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In my ongoing journey to read every Philip K. Dick book and after tearing through his most well-known ones. I picked up the lesser known Counter-Clock World. I wanted to see what PKD could do with a World that was hurtling backwards in time.
This really didn’t live up to expectations. I can see why Counter-Clock World gets lost in the shuffle. The task of tackling such a complicated premise appeared to be too much for PKD. The problem is that PKD seemed more focused on answering his own queries about religion and death, than that of writing a coherent story. He built a World going backwards, but refuses to obey his own rules and guidelines which was confusing. It was never explained in any kind of detail what was affected and the people in the story didn’t seem all that bothered to find out.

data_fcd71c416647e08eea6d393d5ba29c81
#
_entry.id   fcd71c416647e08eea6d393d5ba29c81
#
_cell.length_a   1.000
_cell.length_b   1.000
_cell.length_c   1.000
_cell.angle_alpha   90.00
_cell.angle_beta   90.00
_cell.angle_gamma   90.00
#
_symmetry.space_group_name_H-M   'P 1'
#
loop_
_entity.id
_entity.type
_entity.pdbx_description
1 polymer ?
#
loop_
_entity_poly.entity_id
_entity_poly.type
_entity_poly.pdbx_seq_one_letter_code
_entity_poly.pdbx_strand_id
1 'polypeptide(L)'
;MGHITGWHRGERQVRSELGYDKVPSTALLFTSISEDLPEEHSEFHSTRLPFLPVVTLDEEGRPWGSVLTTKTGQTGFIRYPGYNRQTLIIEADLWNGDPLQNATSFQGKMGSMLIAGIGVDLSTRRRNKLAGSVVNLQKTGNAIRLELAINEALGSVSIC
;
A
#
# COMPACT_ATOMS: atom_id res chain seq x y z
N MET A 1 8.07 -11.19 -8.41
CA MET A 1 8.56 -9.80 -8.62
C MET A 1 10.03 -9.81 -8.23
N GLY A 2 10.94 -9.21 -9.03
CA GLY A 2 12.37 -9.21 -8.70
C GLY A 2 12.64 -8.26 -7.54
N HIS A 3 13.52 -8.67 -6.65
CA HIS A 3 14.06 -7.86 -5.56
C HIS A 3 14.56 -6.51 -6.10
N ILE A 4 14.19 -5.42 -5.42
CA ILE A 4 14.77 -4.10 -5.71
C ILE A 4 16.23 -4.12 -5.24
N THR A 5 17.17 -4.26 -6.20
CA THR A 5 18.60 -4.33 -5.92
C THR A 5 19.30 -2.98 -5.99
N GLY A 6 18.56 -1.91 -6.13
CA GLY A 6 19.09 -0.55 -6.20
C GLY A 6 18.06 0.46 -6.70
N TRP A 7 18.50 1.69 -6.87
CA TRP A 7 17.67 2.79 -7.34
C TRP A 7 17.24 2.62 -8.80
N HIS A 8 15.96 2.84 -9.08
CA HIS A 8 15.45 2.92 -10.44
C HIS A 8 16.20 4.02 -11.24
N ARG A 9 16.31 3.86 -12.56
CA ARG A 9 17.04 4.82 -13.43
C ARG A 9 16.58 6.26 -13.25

I am under no illusions that when reading PKD, I don’t expect to understand much about the story for the first half. That’s just how the man writes. But then there is always that one moment, the Dick effect as I call it. That one moment in the story that brings everything altogether, like the seemingly incoherent ramblings of the mad scientist actually made sense. This book didn’t have that, I was amazed at how unremarkable it was, of how vanilla it was. I know what to expect from PKD, in his characters and plot, I know that it won’t be all that different from his other books. As long as I get that moment that brings it altogether and still has that ability to shock me, I won’t care. This lacked that.